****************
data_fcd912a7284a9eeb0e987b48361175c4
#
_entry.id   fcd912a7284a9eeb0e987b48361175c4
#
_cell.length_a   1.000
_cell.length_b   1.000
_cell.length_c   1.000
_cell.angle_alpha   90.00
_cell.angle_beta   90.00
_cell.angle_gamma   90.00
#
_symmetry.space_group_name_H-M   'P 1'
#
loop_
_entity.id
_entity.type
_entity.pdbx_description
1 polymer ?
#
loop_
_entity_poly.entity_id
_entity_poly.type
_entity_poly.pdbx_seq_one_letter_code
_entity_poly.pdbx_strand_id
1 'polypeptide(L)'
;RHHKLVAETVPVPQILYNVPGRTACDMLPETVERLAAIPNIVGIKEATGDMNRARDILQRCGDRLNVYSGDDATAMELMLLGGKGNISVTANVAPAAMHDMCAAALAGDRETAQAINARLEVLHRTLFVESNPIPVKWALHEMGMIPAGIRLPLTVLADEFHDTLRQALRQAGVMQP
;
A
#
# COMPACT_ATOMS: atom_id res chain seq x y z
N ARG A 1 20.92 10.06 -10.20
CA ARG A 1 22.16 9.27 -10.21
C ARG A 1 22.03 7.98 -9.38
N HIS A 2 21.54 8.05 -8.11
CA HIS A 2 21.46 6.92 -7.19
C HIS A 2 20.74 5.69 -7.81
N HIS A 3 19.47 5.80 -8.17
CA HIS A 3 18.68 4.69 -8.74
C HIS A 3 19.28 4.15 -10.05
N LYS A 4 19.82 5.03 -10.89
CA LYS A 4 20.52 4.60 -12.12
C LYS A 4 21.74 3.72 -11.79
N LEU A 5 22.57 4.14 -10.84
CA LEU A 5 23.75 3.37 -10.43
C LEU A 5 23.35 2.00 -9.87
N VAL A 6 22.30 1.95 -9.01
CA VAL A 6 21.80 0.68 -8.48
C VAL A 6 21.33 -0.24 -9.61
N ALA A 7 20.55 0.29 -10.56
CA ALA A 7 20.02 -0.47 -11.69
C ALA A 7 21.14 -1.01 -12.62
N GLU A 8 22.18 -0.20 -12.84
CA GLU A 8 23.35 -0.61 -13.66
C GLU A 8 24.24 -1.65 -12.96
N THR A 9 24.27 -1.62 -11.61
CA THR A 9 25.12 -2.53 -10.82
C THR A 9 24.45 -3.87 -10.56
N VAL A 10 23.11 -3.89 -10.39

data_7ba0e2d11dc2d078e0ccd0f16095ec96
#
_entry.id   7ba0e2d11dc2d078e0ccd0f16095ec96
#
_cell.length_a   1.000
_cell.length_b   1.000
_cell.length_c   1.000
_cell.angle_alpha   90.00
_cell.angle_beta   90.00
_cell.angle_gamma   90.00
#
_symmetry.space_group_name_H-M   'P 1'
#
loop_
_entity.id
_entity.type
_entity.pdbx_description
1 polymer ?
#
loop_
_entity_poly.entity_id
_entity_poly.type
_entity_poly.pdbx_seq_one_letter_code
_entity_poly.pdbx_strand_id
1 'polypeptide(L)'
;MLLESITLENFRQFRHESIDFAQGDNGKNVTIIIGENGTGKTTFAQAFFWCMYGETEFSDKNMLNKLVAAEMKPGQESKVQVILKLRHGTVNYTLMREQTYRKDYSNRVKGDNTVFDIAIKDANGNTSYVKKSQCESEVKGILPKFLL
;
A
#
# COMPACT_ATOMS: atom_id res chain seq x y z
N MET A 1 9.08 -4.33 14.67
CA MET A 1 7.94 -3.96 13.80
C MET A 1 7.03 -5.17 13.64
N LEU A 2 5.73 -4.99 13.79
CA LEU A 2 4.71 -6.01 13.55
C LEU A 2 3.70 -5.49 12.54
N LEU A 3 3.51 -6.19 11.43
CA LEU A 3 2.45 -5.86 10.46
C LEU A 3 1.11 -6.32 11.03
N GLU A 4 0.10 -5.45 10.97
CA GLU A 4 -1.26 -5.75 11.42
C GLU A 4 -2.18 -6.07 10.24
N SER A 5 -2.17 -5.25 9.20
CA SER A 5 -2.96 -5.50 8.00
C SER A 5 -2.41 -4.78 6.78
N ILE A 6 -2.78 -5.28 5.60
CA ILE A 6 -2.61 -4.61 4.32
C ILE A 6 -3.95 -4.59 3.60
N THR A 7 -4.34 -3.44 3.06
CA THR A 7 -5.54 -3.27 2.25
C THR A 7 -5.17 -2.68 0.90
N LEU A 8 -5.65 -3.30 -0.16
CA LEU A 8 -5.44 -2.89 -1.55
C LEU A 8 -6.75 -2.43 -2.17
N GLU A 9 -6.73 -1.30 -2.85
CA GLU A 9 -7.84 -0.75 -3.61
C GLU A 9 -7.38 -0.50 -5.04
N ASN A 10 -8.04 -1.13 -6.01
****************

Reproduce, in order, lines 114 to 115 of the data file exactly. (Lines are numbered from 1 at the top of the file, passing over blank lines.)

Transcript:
CA GLU A 9 -7.84 -0.75 -3.61
C GLU A 9 -7.38 -0.50 -5.04